From January 1st, 2020 new rules concerning Sulphur emissions from fuel oil used on ships will come into effect.
Regulation 14.1.13 of MARPOL Annex VI ruled by the U.N. International Maritime Organization (IMO), stipulates that the Sulphur content of any fuel oil used on board ships must not exceed 0.50%, compared to the 3.5% allowed today.
This is a substantial decrease in Sulphur content that will take effect overnight, and it poses one of the biggest challenges for the maritime industry in decades. The consumption of high Sulphur fuel oil on a global scale is estimated to be about 4 million barrels per day, all of which must be replaced or discarded of by January 1st, 2020.
Shipowners are faced with a choice. Either to replace HFO with Low-Sulphur fuel oil, or to install exhaust gas cleaning technology such as scrubbers to clean out Sulphur from the HFO exhaust gasses. This would allow ships to use HFO after January 1st.
Both choices have their positive and negative aspects, and it remains uncertain which solution is the right one in the long run. Making the wrong choice can result in big economic loss.
Replacing HFO with a sufficiant amount of LSFO poses a challenge to the bunker industry. The time frame for this is short, as few ship owners are willing to begin using LSFO too early because of the remarkably higher price for LSFO. Today LSFO excesses the price of HFO with almost 50%. This price is only expected to rise as we get closer to 2020, and beyond, and it could easily be years before a true pattern of the LSFO and HFO price index will emerge.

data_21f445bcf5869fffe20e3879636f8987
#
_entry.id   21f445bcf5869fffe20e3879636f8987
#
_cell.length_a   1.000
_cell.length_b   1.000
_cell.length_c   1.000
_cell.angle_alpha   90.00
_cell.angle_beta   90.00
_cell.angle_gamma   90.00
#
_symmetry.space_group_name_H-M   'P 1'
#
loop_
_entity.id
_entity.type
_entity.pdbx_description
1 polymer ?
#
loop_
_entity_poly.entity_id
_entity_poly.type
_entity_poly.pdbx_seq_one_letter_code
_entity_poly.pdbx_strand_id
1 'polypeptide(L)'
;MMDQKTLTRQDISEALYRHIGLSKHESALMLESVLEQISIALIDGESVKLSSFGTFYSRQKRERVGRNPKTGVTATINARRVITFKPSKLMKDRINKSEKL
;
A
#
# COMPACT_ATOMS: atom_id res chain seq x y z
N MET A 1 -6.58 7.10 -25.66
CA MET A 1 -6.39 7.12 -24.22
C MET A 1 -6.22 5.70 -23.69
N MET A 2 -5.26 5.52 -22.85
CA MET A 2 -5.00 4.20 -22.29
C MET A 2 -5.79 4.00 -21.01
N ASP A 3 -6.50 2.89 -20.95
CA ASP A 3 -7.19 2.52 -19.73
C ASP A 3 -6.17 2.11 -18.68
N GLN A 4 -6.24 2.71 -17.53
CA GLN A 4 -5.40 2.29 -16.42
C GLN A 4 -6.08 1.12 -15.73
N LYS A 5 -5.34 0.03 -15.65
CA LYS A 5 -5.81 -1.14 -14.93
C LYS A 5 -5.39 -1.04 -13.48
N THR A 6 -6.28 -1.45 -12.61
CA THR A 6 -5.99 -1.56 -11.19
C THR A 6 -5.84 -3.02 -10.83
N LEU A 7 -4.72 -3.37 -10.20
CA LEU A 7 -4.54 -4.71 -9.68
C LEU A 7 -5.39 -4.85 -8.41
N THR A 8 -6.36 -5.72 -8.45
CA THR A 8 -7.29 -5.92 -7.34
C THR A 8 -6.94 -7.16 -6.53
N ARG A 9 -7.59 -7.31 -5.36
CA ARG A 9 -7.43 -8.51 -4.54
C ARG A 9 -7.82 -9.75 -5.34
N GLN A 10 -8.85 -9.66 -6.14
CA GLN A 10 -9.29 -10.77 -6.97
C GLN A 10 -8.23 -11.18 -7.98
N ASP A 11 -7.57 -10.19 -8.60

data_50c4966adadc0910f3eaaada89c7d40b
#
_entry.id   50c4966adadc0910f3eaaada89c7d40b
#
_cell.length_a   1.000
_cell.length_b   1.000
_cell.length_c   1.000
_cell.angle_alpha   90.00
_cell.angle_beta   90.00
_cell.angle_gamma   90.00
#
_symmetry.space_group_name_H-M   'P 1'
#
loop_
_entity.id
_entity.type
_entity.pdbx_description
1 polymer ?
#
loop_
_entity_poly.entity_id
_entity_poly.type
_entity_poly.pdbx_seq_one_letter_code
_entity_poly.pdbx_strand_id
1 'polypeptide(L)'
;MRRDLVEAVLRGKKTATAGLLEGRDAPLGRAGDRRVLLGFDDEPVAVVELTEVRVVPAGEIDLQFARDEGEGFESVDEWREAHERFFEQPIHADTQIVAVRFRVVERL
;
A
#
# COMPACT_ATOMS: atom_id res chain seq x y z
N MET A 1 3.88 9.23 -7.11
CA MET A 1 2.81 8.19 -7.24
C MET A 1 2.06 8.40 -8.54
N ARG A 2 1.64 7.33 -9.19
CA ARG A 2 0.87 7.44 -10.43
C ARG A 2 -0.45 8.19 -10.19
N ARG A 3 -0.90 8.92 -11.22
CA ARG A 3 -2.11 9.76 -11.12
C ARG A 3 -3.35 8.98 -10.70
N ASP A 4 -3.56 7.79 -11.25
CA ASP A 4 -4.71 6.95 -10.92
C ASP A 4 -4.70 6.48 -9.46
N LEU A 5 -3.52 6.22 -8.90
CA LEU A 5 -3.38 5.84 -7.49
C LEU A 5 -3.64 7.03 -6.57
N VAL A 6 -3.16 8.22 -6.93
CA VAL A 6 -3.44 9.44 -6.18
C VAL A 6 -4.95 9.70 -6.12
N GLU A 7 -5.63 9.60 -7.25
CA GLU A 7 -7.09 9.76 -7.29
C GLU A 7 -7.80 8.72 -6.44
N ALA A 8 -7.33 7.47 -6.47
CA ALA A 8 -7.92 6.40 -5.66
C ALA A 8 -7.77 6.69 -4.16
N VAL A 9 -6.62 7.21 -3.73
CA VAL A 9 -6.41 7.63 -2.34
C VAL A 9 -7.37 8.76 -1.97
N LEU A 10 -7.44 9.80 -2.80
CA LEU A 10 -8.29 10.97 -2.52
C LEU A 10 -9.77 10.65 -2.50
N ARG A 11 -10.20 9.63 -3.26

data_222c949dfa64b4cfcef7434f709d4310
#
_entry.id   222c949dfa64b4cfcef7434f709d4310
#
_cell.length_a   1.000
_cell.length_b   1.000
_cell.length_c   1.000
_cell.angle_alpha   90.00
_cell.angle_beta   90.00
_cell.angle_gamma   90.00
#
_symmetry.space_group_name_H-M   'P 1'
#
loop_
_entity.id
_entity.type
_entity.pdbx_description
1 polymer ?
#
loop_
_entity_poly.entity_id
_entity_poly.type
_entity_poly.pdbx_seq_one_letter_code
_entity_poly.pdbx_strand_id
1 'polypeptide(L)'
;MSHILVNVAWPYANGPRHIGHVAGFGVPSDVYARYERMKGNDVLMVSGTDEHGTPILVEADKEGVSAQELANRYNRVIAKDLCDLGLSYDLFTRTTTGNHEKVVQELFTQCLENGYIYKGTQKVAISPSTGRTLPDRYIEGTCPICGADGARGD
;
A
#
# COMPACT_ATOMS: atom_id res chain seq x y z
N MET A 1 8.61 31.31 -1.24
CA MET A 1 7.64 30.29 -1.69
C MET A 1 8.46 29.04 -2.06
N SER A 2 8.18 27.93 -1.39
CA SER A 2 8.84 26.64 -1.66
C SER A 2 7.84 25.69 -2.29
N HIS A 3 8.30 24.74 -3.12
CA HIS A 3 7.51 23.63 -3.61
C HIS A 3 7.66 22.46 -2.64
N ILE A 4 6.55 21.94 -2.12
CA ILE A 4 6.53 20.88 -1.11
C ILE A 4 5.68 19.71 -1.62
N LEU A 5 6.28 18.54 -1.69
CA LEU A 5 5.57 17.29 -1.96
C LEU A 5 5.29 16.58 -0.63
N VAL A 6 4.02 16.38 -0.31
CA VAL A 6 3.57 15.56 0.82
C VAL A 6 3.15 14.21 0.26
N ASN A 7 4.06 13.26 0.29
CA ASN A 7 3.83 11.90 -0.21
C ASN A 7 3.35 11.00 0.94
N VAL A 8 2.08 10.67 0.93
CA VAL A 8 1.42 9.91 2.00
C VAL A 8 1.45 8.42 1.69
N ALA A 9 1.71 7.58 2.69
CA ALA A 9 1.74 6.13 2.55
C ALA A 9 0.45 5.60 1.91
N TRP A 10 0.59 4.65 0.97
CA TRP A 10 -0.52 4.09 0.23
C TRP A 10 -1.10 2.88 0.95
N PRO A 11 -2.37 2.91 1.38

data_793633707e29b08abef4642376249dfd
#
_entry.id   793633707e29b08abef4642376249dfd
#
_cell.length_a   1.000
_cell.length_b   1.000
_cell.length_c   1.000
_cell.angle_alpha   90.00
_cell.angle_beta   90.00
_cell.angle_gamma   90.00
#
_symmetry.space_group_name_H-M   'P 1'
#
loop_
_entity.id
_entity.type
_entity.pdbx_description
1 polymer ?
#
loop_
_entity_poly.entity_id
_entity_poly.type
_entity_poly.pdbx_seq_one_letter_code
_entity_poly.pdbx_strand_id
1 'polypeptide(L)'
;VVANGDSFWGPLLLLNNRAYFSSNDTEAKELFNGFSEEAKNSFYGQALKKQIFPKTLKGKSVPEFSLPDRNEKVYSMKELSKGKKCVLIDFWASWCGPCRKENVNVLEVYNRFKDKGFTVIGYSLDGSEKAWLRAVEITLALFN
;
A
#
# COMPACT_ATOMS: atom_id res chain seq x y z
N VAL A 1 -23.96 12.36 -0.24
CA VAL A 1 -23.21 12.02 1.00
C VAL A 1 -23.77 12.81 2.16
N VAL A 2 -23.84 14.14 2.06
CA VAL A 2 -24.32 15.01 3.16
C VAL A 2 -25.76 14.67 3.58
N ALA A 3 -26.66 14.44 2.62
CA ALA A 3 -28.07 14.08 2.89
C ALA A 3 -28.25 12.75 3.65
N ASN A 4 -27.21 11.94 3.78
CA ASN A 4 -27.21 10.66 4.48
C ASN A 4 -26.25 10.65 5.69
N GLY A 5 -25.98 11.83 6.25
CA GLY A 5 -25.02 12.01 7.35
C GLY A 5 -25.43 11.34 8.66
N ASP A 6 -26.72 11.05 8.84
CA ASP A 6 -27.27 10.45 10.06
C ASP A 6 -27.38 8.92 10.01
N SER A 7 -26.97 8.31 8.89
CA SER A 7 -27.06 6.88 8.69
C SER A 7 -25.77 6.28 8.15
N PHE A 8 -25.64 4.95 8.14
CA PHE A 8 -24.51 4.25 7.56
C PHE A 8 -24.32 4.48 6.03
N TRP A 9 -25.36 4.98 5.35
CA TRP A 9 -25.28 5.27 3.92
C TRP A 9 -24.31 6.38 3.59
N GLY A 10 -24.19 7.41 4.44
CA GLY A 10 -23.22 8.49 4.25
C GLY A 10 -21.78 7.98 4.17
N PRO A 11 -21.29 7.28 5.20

Furthermore, it is far from certain that the oil refineries can produce a sufficient amount of quality LSFO in time to meet the deadline. If a vessel are unable to obtain quality LSFO, it will have to rely on distillates instead.
It is not even clear if the oil refineries will be ready to the shift in fuel oil. Replacing HFO with LSFO would involve making significant investment in new or upgraded production facilities, and it is unclear how many oil refineries will make this investment.
A cost that will affect the price of LSFO, which is already high. This cost will most likely affect the transportation of goods and will ultimately be passed on to the costumers.
The other choice ship owners can take is to install exhaust gas cleaning technology such as “scrubbers”. These can be used to filtrate enough Sulphur from the HFO exhaustion to meet the demands. However even this solution poses a series of challenges. Today about 5% of the world’s fleet have scrubbers installed – most of them ferries and cruise ships – and with an annual installment of around 3-4000 scrubbers, manufacturers fear they won´t be able to meet a potential explosion in demand coming 2020.
Add to that, the fact the scrubber solution is not a cheap one in any means. Even though the solution might show itself to be the most cost friendly in the long run, an investment in scrubbers lies somewhere between $6 to $10 million in installing alone.
Furthermore, scrubber technology is not suitable for all ships, since it takes up a lot of space that might not be available. Only 10% of the world’s fleet is expected to have installed scrubbers by January 1st, 2020.
However, much like with the price index of LSFO, the uncertain nature of both price and availability of HFO post 2020, makes it difficult to predict whether it is the cost friendly solution in the long run. Ship owners who decide to use the scrubber solution, generally do not know if they can get access to HFO in a post-2020 world.